STEREOTYPE AND WHITE CASTING ASIAN
Mickey Rooney played a buffoonish Japanese businessman with fake buck teeth and coke bottle glasses in the 1961 classic Breakfast at Tiffany’s.
- Implicit bias also contains stereotyping and prejudice. People tend to give definitions before they really get to know the truth, and these prejudices were driven by the stereotypes in our mind. Undoubtably, movies played a big role during the forming process of this conscious, for example, some Asians tired so hard to break the “good at math” stereotype, however, when young people see an Asian nerdy stereotype on the screen, their effort collapsed. The Ted Talk suggested that the stereotypes is the single story that is being told again and again (Adichie).
- Psychologists theorize bias conveyed by the media helps to explain why children can adopt hidden prejudices even when their family environments explicitly oppose them. Furthermore, study showed that the portrayals of stereotypes of a certain group makes them self-conscious (Schmader 64).
Results of this Study demonstrate that Mexican Americans have a negative emotional response to stereotypic film portrayals of their ethnic in-group, regardless of the realism of those portrayals. Feelings of anger and shame were similarly elevated in response to stereotypic film clips, in spite of the fact that these clips were recognized as being entertaining and engaging to watch (Schmader 64-65).
Film images and texts have become a part of the process of defining, and creating stereotypes. Through both short and long term exposure to media’s characterizations of racial and ethnic groups, cognitions about the features of those group members (including one’s own groups) and the value of these groups in society, are established and reinforced. Film images and texts have become a part of the process of defining, and creating stereotypes (Mastro 6). By showing these movies that contain implicit bias toward a minority group, it encourages the white privilege and Racial Erasure ( the ignorance of certain groups).
The stereotyping portrayal of minority groups started from the silent film era to nowadays, which brought out a question of whether implicit bias inside of people minds never changes or it is the fault of the environment. Imagine the filmmakers we have now, who grew up with watching those whitewashing and stereotyping films. It might have impacted their views when they became the crews in the film industry. However, when whitewashed screen is still the majority in the entertainment industry, it might imply that implicit bias still stuck in citizens' heads.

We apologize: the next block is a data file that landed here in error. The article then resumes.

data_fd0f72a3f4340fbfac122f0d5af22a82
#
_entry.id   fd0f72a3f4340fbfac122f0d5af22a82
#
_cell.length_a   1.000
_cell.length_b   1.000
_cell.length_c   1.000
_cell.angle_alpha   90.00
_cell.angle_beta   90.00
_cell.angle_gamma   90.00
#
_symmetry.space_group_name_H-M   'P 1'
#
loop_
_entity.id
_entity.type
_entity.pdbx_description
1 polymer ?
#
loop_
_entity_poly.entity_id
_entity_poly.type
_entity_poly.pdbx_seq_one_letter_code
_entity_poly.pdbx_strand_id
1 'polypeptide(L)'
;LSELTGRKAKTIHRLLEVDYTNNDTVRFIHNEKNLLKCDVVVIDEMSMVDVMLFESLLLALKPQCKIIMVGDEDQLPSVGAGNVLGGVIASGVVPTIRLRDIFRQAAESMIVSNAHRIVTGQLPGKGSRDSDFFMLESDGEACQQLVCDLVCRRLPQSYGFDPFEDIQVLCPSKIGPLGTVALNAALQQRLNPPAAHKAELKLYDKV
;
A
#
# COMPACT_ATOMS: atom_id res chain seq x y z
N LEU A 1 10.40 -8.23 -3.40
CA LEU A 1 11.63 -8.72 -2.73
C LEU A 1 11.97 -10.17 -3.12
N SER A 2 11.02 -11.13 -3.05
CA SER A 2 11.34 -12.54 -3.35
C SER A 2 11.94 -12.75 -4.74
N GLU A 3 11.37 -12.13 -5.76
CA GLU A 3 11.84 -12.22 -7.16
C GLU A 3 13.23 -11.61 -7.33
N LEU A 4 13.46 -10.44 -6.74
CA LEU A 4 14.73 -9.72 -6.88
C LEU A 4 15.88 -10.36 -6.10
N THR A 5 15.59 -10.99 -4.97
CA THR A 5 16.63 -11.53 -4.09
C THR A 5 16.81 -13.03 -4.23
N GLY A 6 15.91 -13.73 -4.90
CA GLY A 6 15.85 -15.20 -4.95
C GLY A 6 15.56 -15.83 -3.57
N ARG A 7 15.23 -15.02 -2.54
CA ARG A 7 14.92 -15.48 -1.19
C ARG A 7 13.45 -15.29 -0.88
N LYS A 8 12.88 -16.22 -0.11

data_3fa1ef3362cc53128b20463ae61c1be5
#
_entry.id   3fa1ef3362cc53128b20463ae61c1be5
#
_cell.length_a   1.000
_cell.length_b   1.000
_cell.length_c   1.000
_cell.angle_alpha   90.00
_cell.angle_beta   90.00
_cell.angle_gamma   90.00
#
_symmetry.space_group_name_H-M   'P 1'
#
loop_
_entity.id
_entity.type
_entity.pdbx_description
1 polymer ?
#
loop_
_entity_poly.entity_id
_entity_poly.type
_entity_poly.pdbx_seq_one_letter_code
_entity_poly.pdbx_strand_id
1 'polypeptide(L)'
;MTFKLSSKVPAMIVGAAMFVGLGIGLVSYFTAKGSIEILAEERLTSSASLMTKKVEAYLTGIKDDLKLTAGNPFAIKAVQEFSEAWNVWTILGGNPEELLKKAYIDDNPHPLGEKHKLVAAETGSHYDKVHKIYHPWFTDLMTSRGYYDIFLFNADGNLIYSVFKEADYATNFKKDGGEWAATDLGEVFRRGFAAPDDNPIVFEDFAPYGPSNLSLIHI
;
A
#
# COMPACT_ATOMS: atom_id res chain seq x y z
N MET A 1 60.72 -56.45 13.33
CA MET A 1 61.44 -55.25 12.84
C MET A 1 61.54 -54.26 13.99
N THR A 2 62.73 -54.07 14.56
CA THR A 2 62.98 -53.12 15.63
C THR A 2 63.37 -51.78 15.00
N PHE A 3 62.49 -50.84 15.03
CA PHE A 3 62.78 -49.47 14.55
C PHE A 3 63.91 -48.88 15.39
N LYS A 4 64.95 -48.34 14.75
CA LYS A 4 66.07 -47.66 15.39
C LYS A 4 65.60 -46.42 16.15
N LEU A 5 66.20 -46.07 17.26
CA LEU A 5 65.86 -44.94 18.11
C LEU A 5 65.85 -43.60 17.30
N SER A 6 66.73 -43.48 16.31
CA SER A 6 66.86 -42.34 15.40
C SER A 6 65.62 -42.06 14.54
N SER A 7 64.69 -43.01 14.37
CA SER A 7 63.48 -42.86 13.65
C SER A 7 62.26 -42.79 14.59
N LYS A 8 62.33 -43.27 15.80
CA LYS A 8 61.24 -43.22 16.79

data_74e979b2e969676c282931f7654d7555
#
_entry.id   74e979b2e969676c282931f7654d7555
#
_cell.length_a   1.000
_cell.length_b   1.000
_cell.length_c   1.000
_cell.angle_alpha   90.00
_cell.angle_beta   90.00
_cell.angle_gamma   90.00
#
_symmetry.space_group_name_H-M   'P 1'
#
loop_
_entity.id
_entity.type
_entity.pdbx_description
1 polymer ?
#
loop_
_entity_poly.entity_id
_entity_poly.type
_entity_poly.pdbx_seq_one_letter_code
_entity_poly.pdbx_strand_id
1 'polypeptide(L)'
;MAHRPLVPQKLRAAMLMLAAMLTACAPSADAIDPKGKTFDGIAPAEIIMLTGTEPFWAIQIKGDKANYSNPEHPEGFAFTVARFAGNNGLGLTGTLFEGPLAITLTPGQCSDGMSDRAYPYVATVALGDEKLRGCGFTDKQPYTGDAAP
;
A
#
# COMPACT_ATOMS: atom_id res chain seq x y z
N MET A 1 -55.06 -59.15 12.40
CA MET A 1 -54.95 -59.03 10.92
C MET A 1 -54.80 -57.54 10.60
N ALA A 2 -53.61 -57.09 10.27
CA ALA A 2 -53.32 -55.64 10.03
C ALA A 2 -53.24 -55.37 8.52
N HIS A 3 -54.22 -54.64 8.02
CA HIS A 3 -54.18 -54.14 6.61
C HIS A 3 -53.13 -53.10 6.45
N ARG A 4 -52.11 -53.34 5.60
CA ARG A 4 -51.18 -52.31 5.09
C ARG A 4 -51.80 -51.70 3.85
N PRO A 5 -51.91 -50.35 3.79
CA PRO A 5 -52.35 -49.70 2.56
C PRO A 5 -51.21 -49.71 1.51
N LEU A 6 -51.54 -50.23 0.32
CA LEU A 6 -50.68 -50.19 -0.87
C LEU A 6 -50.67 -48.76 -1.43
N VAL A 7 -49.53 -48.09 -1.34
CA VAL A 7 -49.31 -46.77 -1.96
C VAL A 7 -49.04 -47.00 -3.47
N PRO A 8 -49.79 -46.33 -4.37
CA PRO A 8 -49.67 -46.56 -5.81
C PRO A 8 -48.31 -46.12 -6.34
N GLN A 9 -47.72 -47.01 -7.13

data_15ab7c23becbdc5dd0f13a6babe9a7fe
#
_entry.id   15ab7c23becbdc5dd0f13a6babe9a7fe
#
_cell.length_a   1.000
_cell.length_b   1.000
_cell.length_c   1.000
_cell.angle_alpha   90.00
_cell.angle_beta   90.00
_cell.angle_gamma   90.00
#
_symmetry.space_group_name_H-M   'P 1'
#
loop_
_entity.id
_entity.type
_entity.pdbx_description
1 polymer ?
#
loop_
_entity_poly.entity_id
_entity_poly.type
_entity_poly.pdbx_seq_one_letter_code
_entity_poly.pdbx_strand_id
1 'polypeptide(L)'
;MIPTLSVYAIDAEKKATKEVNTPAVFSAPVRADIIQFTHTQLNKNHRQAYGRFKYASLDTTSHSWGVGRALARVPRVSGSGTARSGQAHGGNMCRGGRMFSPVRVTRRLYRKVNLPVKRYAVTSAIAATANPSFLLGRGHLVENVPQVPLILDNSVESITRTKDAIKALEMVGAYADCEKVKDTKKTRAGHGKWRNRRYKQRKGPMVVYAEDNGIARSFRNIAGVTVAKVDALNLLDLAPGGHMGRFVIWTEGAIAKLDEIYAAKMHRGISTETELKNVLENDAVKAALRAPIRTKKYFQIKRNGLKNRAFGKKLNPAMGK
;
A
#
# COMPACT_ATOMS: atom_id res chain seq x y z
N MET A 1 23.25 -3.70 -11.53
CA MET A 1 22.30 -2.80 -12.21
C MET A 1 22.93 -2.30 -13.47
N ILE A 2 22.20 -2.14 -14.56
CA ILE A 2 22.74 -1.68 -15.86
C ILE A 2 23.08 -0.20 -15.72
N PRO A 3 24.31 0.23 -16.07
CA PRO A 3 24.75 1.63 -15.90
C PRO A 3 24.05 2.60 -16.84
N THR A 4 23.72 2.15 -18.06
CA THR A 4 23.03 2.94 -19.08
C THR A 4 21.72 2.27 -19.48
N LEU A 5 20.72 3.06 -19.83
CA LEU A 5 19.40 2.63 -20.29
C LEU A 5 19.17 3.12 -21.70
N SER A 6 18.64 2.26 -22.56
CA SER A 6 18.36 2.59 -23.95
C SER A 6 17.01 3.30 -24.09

Just like those studies suggested; stereotyping of minority groups not only impacts their self-esteem in the long run but gives the majority a wrong confidence and privilege toward others. Even though people started to question how film industry can do about the whitewashing environment, film portrayal played a big role with the misunderstanding and prejudice between different racial groups.
Adichie, Chimamanda Ngozi. “The Danger of a Single Story .” TED Global 2009 TheSubstance of Things Not Seen, 23 July 2009, Oxford, TED www.ted.com/talks/chimamanda_adichie_the_danger_of_a_single_story/transcript.
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“BREAKFAST AT TIFFANY'S Poster.” Movieposter.com, www.movieposter.com/poster/MPW-38687/Breakfast_At_Tiffany_s.html. Accessed 16 Mar. 2017.
Breakfast at Tiffany's. Dir. Blake Edwards. 1961.
Corliss, Richard. "D.W. Griffith’s the Birth of a Nation 100 Years Later: Still Great, Still Shameful." Time.Com, 04 Mar. 2015. EBSCOhost, search.ebscohost.com/login.aspx?direct=true&db=aph&AN=101358209&site=ehost-live&scope=site.
Griffith, D.W, director. Birth of a Nation. D.W. Griffith, 1942.
The Birth of a Nation (1915). www.filmsite.org/birt.html. Accessed 2 Apr. 2017.
Three Ku Klux Klan members standing at a 1922 parade. Google Image search.
Mastro, Dana. "Why the Media's Role in Issues of Race and Ethnicity Should Be in the Spotlight." Journal of Social Issues, vol. 71, no. 1, Mar. 2015, pp. 1-16. EBSCOhost, doi:10.1111/josi.12093.
Pitts-Wiley, Jonathan. “Best Actor in Blackface.” The Root, Www.theroot.com, 18 Feb. 2009, www.theroot.com/best-actor-in-blackface-1790868855. Accessed 2 Apr. 2017.
Schmader, Toni, et al. "Social Identity Threat in Response to Stereotypic Film Portrayals: Effects on Self-Conscious Emotion and Implicit Ingroup Attitudes." Journal of Social Issues, vol. 71, no. 1, Mar. 2015, pp. 54-72. EBSCOhost, doi:10.1111/josi.12096.
“Test Yourself for Hidden Bias.” Test Yourself for Hidden Bias | Teaching Tolerance - Diversity, Equity and Justice, www.tolerance.org/Hidden-bias. Accessed 13 Mar. 2017.
The Jazz Singer. Dir. Alan Crosland. Warner Brothers, 1927.
Tropic Thunder. Dir. Ben Stiller. 2008.